The lightest and most powerful series-production McLaren ever built was unveiled during the Singapore Grand Prix in September, and the 750S promises more power and performance over the British super carmaker’s best-selling 720S when deliveries begin in the first quarter of 2024. To create this devastatingly beautiful piece of machinery, McLaren engineers meticulously analysed the outgoing 720S and the result is a 30 percent material change to drive advances in weight-reduction, powertrain performance and aerodynamics.
Great pains were taken to shave even more weight off the car’s carbon fibre monocoque structure formidably filched from Formula 1. Add carbon fibre-shelled racing seats and the lightest wheels to ever be fitted on a series-production McLaren to the equation, and the 750S rolls off the assembly line about 30kg lighter than its 720S predecessor.
And here’s how this translates to real-world terms: This twin-turbocharged 4.0-litre V8 churns out – you guessed it – 750PS (740hp) and 800Nm of torque at 8,500rpm for you to gallop up to the century sprint within an astonishing 2.8 seconds – effectively eclipsing the output of the legendary McLaren P1 (737PS and 720Nm).
With the choice to decide the character of your vehicle via three handling modes (Comfort, Sport or Track), expect nothing less than a thrilling, visceral performance from the rear-wheel drive 750S from the moment the mid-mounted V8 engine springs to life.
The 750S is a sculptural beauty unabashedly designed as a supercar for purists, where dihedral doors that swing upwards return for maximum dramatic effect. But function does precede form in this scenario and its organic shape also does the job of maximising downforce, minimising drag, enhancing powertrain cooling, and optimising aerodynamic balance. So McLaren engineers say.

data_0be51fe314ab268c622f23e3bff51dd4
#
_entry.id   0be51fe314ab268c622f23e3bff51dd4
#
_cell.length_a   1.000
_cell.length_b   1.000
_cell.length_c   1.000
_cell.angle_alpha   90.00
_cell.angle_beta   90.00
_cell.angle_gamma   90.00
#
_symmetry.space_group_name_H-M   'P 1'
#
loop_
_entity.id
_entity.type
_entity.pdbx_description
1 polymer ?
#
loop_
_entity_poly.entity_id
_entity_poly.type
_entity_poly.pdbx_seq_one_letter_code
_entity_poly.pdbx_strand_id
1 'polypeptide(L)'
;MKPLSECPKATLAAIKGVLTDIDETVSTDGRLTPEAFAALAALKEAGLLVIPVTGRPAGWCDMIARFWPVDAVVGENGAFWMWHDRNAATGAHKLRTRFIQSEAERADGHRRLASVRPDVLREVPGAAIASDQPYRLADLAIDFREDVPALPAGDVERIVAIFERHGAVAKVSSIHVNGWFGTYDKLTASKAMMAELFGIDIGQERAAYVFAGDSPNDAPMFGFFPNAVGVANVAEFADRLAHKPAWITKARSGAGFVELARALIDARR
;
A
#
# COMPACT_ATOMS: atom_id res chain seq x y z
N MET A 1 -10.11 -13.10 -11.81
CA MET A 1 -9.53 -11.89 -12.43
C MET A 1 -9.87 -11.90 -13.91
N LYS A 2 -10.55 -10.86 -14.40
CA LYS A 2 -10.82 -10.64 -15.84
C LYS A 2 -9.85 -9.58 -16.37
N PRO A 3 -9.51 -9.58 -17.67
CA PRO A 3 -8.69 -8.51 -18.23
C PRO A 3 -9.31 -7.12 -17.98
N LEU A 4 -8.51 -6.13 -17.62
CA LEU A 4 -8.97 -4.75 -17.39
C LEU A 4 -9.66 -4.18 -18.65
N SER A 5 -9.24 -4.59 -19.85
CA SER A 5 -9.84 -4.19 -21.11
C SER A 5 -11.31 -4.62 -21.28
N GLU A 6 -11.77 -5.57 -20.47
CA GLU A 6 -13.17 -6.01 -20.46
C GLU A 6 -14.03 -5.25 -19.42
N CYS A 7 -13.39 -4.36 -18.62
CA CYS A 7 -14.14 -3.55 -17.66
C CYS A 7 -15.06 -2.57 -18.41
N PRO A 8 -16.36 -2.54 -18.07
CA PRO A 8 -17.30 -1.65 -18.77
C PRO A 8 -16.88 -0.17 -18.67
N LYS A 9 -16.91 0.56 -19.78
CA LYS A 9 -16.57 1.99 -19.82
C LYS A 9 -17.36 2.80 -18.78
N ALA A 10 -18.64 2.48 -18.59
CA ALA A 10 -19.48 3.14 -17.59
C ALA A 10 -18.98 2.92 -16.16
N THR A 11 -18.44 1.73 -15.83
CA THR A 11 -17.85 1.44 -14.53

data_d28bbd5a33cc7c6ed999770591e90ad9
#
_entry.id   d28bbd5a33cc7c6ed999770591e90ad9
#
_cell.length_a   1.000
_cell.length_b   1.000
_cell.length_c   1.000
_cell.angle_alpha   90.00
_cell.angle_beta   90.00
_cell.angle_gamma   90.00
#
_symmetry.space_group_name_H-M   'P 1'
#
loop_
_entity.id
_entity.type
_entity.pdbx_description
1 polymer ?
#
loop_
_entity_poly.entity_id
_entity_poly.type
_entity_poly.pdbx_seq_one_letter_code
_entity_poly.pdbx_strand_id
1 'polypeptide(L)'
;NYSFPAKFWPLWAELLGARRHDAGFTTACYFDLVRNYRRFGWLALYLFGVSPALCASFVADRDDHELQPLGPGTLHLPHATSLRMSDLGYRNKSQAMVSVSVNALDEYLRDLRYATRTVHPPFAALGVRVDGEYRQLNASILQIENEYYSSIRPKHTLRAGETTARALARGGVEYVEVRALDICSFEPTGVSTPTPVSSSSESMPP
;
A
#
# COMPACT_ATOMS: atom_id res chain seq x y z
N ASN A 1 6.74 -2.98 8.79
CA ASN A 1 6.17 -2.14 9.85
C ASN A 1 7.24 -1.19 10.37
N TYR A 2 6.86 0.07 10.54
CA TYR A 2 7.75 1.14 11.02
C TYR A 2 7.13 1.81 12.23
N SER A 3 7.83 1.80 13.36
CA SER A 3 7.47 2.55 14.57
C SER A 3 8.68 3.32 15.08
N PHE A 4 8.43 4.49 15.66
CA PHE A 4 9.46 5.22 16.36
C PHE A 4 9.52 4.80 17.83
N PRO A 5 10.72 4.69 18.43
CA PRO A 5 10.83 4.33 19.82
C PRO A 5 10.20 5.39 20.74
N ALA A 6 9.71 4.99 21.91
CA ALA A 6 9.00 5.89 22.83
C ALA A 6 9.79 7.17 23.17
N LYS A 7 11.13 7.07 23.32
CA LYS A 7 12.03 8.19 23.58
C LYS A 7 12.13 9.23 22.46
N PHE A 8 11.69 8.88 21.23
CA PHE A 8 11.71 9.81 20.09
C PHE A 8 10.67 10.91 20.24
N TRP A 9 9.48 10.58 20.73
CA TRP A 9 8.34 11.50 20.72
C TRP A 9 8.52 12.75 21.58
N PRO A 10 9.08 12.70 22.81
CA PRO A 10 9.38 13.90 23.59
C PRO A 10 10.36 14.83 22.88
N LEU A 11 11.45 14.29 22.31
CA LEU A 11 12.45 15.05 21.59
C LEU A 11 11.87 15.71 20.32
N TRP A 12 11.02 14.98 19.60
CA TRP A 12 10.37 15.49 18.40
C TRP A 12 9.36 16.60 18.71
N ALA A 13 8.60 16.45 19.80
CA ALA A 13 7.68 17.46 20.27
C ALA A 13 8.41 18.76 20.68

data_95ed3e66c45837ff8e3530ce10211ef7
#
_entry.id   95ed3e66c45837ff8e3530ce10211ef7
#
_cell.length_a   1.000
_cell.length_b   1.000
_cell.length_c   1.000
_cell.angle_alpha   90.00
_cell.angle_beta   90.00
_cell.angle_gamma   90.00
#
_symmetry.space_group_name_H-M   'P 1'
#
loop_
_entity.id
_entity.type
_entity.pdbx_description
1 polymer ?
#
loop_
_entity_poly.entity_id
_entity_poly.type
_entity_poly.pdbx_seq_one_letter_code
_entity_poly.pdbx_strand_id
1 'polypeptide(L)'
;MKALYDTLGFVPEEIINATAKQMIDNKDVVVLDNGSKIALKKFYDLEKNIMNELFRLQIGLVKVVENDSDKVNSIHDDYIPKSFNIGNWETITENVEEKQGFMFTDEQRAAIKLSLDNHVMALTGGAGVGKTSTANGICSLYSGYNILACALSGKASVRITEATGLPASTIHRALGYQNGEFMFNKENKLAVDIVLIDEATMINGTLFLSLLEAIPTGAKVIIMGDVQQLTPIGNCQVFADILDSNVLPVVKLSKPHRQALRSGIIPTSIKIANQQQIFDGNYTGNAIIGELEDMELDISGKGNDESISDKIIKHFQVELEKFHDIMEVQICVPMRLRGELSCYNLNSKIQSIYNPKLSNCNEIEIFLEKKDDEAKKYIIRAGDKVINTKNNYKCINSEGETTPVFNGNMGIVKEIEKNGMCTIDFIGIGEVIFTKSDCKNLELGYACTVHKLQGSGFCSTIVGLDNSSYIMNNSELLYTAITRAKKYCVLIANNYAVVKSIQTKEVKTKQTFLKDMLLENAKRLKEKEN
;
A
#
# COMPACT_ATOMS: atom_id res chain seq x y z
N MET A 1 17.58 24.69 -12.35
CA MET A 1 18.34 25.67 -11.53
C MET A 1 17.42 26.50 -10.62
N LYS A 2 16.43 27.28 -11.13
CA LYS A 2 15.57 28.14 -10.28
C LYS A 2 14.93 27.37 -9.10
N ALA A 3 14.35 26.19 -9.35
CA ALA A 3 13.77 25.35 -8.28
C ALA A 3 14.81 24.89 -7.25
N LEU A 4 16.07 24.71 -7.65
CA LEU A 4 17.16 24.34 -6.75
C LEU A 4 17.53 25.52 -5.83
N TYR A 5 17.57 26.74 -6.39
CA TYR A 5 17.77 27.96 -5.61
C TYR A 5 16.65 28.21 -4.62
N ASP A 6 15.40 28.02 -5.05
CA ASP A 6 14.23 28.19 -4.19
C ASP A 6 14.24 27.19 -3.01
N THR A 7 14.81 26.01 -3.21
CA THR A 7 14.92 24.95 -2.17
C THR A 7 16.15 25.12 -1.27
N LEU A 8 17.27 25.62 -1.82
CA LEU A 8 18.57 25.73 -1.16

Available in both coupe and convertible form, with the latter’s composite Retractable Hard Top (RHT) – which adds only 49kg compared with the coupe – opening in under 11 seconds when travelling at speeds up to 50km/h.
Inside, the 750S flaunts a newly designed interior that’s even more driver-focused than ever, with the instrument panel and controls angled towards the driver’s side. You won’t find a single button or control on the steering wheel, either, as it’s kept clutter-free for more focused driving.
Steering is said to have been sharpened with a faster steering ratio, but we can’t quite vouch for that until we take her out for a proper spin.
In the meantime, we’ll also be dreaming about her soundtrack, which McLaren engineers have apparently also tweaked to create a greater crescendo at high engine speeds through its single, central exhaust pipe.
As the delicious V8 soundtrack becomes increasingly displaced and grows ever rarer in an electric era, we’re positive the 750S will provide an eargasm like no other.